The tools for use during build-time are located in the build/tools directory, or the carrierwave-tools.jar file under the dist directory.

Currently there are two ant taskdefs defined, the first generates Image subclasses based on the source Imageable types. The second generates a type map, for mapping between Image and Imageable types during runtime.

The following ant build file snippet should be used as as prototype:

<target name="generated" depends="prepare,tools,compile-testobjects" unless="present.generated">

    <mkdir dir="${build}/generated"/>

    <codegen destDir="${build}/generated"
        <pathelement location="src/vendor"/>
        <pathelement location="src/server"/>
        <pathelement location="src/shared"/>
        <pathelement location="${build}/tools"/>
        <path refid="classpath.compile.server"/>
        <include name="com/vinculumtech/carrierwave/finder/**/*.java"/>
        <exclude name="**/jdo/**" unless="enabled.jdo"/>


    <codegen destDir="${build}/generated"
        <pathelement location="src/server"/>
        <pathelement location="src/shared"/>
        <pathelement location="src/test"/>
        <pathelement location="${build}/tools"/>
        <path refid="classpath.compile.server"/>
      <patternset refid="patterns.codegen"/>


  <target name="compile-generated" depends="generated">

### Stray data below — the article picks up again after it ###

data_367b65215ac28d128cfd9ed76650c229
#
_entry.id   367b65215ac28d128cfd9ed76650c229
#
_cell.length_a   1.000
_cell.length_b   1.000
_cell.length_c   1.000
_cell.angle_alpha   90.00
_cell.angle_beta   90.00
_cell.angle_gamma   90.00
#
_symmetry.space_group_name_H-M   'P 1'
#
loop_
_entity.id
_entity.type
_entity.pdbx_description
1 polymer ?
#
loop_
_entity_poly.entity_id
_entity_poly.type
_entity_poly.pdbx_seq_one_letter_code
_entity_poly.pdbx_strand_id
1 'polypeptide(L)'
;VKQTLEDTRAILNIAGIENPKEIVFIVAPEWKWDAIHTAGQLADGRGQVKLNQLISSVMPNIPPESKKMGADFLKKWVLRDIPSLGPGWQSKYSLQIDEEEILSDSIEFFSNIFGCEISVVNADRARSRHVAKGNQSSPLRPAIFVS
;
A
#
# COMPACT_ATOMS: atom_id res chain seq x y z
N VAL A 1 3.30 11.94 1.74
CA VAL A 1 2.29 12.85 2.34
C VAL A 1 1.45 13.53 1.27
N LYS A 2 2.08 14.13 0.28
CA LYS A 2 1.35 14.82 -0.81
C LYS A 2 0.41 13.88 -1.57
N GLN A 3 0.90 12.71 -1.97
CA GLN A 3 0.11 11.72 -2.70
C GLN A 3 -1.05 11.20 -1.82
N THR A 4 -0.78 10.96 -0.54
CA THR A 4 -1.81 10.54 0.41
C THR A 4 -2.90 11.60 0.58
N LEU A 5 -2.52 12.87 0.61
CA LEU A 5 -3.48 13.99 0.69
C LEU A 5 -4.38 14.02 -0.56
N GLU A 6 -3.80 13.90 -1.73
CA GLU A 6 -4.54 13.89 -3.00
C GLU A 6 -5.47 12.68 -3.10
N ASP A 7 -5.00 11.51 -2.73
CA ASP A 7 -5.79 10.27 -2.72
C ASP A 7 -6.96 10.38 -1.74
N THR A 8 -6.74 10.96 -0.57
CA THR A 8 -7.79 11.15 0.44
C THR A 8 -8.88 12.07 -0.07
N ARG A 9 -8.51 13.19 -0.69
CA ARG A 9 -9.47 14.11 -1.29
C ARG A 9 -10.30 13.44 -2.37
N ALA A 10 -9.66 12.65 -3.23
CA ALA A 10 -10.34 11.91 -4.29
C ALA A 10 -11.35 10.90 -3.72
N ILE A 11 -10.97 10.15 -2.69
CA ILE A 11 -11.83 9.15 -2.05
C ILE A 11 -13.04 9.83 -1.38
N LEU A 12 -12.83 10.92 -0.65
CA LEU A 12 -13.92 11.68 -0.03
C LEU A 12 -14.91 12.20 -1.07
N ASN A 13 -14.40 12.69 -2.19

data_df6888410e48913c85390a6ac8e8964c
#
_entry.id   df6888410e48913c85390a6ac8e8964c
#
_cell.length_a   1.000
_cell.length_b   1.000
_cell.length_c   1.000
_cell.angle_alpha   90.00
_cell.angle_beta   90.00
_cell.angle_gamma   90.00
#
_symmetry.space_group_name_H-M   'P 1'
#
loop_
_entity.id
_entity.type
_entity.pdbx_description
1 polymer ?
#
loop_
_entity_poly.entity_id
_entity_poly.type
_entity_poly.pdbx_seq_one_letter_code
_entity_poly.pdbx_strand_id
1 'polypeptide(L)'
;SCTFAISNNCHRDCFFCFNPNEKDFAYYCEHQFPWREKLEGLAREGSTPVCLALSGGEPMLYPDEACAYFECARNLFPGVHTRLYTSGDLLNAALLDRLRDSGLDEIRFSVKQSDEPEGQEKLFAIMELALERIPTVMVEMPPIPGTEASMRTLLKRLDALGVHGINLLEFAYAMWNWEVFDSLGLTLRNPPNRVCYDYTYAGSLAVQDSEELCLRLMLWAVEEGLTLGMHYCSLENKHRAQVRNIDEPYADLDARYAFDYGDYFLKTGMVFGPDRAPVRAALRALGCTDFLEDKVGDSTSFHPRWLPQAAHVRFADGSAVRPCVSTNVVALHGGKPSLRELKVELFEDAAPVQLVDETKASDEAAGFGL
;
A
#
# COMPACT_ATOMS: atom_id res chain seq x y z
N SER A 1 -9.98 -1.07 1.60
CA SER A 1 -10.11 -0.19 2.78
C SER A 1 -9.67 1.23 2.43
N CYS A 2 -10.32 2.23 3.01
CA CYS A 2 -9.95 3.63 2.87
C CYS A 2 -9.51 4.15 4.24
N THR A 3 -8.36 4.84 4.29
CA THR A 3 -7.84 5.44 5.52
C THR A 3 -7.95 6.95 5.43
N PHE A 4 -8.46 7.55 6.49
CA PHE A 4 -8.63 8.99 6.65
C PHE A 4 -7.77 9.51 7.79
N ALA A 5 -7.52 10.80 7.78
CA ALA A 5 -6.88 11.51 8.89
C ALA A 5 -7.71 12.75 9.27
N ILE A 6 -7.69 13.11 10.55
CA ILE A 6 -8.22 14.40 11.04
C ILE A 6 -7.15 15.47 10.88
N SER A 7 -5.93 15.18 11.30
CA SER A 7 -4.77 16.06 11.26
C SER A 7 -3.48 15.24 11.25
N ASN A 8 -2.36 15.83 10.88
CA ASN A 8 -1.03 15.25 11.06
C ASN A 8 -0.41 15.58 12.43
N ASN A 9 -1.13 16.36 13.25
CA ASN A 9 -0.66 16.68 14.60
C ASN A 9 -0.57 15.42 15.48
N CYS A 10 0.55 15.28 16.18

<javac srcdir="${build}/generated"
        <pathelement location="${build}/shared"/>
	      <pathelement location="${build}/server"/>
        <pathelement location="${build}/test"/>
        <path refid="classpath.compile.server"/>


  <target name="typemap" depends="compile-generated">

    <typemap destDir="${build}/generated/"
      <images dir="${build}/generated">
        <include name="**/*Image.class"/>


Note that the Imageable types do not need to be compiled before the Image classes are generated, but the Codegen parser will fail in the same places javac will fail.

Creating Business Objects

Probably the simplest approach to integrating an existing application or creating a new one for use with CarrierWave, is to have all the "first class" business object types inherit from a common base type. For this example, we will call it BusinessObject.